Cruise Bruise has another black eye for Carnival Cruise Lines as they cover a crewmember’s claim that all passenger complaints about smelling marijuana smoke onboard are to be answered with claims that they are mistaken; that it is cigar smoke they smell. I wonder what the drug dogs think about that. Not only that, but what are those passengers thinking? The US is not the only country that searches ships for drugs. And no, the cabin’s safe is not a safe place to hide it from the dogs.

China Economic Review has “Sharp fall in transpacific cargo in first two months“ Maybe they should start bringing some empty containers back to the US, where there is a shortage. Booming US exports has increased demand for empties. Decreased imports as well reduce the supply.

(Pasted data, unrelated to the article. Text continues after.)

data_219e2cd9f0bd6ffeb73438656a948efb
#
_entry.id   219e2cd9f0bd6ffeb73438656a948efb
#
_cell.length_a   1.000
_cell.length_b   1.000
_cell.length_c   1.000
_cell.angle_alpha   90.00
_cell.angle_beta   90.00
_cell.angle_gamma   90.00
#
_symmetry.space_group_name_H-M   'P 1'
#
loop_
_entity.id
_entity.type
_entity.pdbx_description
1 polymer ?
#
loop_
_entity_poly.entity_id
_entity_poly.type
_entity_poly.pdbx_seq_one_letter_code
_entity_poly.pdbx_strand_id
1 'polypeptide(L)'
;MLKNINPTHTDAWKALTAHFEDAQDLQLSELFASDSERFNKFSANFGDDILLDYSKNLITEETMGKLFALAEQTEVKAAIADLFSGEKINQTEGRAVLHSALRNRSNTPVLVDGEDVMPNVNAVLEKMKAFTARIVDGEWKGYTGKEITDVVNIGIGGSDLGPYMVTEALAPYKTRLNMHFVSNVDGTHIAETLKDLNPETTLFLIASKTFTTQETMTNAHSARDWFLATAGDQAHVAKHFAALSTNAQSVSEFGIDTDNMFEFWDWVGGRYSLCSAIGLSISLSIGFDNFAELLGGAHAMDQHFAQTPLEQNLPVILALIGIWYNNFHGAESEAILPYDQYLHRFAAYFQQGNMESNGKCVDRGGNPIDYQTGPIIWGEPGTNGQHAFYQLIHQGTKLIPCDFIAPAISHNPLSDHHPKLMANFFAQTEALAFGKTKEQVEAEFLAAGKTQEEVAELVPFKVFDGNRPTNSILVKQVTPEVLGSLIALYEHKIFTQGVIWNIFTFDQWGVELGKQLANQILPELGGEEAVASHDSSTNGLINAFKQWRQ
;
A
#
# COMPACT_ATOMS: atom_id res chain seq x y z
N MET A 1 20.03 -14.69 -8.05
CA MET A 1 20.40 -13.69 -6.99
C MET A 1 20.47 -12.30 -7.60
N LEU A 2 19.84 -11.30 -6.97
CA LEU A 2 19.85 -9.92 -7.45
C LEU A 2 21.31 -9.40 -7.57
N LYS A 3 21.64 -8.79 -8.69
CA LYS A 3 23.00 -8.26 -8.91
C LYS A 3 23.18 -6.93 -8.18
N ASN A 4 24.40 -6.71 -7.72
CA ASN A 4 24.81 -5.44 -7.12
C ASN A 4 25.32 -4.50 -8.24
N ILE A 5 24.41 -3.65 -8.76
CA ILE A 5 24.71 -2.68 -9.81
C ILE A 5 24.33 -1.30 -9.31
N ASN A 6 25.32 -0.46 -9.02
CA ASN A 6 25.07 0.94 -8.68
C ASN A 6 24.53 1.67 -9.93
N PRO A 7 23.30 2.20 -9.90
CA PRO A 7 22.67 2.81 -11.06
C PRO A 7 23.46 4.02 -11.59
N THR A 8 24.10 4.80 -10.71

The Energy Blog has “Plans Announced for a Wave Power Plant in Hawaii

The Countervailing Force comments on the OCEAN VICTORY (that was mentioned in last week’s edition as the ship with the drunk Polish crew) in “Wodka on the Cheshapeake

Signal 94 covers the GLOBAL PATRIOT shooting in “Lessons Learned” covering points that every seafarer, especially every American one, know about going through the canal.

The USS Global Patriot has put into practice what Muslim terrorists should have taught every American sailor. Keep your distance or die.